Looking for a good book this summer? DW’s Jochen Kürten suggests a few from a variety of epochs that are certainly not light summer reading – but will get you to think.
Donald Antrim: The 100 Brothers
Actually, there are only 99 biological brothers (one couldn’t make it) who, in Antrim’s surreal and hilarious prose, meet in an old library to inter the urn of their late father. The story reads as if it were written together by Frank Kafka and the Marx Brothers. Though writer colleague Jonathan Franzen wrote the forward to Donald Antrim’s book, his style is quite different. The New York-based writer, born in 1958, published “The 100 Brothers” back in 1997.
Anthony Doerr: Memory Wall
He may go down as one of the greatest writers of our time: Anthony Doerr received the Pulitzer Prize last year for his novel “All the Light We Cannot See.” His 2011 short story, “Memory Wall,” a brief masterpiece, is set in Cape Town and tackles the challenging topic of dementia. Alma, 74, loses her memory and tries modern medical technology to fight it. Just before his recent death, her husband, a fossil expert, had made an astonishing discovery, but now she can’t remember where it is. Two thieves try to locate the valuable fossils. But how can a dementia patient’s memory be tapped into?
Jane Gardam: The Man in the Wooden Hat
With the first two books in her “Old Filth” trilogy, Jane Gardam, born in 1928 in England, won the hearts of readers as far afield as Germany. The second book, “The Man in the Wooden Hat” (2009), is told from the perspective of Betty Feathers. She is married to a successful lawyer who enjoys wealth and status in British Hong Kong, where they met. The couple has no children, which, as we find out, was not what Betty would have wanted. Edward registers somewhere on the autism scale and is not capable of developing a deep relationship.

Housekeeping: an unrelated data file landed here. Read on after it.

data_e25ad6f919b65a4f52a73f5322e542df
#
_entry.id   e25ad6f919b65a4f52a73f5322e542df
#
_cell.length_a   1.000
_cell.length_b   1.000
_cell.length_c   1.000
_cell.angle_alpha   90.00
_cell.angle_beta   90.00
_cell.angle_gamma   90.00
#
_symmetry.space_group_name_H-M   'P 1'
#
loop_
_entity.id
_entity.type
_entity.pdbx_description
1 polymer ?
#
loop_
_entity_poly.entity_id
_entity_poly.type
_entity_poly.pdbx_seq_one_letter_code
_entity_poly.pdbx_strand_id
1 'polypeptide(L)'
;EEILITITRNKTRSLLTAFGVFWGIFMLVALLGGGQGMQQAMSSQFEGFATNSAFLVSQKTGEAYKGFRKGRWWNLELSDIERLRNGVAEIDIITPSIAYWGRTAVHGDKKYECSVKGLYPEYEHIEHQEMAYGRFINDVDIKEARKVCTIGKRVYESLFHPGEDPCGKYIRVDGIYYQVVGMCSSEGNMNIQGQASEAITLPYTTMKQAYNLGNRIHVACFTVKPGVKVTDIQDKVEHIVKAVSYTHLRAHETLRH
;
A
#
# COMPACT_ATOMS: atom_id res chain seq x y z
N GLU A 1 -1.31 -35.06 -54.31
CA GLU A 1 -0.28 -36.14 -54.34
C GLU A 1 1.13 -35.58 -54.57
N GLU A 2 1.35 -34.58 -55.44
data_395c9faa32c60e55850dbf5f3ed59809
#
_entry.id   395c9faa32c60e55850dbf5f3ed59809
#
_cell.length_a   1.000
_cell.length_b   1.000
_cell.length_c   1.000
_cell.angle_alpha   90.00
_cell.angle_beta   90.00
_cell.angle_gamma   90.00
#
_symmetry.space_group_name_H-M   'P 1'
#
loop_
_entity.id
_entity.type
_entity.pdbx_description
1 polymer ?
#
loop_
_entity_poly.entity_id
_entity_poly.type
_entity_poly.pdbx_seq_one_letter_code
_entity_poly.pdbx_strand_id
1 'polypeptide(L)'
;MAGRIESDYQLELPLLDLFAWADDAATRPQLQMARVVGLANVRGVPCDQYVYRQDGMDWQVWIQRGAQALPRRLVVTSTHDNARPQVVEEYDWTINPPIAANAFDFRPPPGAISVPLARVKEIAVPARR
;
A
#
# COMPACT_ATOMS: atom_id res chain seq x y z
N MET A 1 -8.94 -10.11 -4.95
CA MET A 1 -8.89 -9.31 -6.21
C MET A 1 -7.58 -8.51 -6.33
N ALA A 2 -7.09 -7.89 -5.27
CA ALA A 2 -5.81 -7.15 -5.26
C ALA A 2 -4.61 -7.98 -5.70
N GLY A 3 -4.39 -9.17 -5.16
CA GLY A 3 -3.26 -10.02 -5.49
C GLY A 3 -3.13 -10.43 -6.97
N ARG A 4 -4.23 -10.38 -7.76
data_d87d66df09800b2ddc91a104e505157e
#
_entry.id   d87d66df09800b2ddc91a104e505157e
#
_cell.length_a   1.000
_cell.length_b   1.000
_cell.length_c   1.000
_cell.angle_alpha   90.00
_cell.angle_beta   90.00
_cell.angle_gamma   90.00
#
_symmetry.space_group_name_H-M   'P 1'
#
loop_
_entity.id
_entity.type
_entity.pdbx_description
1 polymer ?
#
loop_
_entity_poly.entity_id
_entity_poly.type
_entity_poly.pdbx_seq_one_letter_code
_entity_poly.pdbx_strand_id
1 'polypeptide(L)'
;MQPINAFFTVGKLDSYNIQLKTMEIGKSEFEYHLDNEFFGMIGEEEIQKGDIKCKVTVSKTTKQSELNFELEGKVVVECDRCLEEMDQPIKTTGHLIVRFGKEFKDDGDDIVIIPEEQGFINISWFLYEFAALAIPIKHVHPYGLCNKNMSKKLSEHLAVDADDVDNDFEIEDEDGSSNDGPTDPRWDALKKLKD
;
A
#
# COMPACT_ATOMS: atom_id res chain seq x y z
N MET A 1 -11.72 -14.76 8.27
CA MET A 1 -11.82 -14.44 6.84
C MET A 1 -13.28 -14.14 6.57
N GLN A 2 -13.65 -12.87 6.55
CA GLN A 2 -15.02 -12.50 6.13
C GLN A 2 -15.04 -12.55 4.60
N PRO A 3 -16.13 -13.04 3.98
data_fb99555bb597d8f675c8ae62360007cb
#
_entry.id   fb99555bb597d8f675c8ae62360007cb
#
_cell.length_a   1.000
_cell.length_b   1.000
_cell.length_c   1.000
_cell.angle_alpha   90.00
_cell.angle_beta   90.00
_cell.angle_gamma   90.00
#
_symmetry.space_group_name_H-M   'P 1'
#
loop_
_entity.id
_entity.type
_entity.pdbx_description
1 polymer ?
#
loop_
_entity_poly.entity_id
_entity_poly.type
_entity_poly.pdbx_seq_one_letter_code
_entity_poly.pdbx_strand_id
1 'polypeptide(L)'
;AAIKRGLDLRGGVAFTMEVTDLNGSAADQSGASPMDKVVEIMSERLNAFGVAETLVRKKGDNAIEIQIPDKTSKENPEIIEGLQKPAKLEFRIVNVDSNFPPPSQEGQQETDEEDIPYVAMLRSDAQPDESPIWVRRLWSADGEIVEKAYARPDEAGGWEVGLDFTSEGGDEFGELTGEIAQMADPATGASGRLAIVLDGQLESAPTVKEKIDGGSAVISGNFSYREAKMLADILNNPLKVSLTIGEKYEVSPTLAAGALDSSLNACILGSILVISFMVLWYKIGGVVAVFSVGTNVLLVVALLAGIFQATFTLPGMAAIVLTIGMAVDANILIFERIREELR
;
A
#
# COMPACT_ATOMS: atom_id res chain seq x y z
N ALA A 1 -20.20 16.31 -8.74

Each of the three books in Gardam’s trilogy is told from the perspective of a different character. The first presents Edward’s point of view, while the third, “Last Friends” (2013) offers the perspective of Edward’s friend and Betty’s lover, Terry Veneering.
Jona Oberski: Childhood
Author Jona Oberski’s parents fled the Nazis and lived in exile in Holland. When Oberski was just four years old, he and his parents were deported to the Bergen-Belsen concentration camp, where both of his parents died. After the war, he grew up with foster parents. Many years later, then a nuclear physicist, Oberski wrote down his horrible memories in “Childhood,” which was released in 1978. Told from the perspective of a child, the work is plain and sober, but nevertheless extraordinarily sensitive and emphatic.
While “Childhood” was read around the world in the late-1970s, it was long forgotten in Germany, but has just been republished by Diogenes – just in time for this year’s Frankfurt Book Fair in October, where Holland is the country of honor.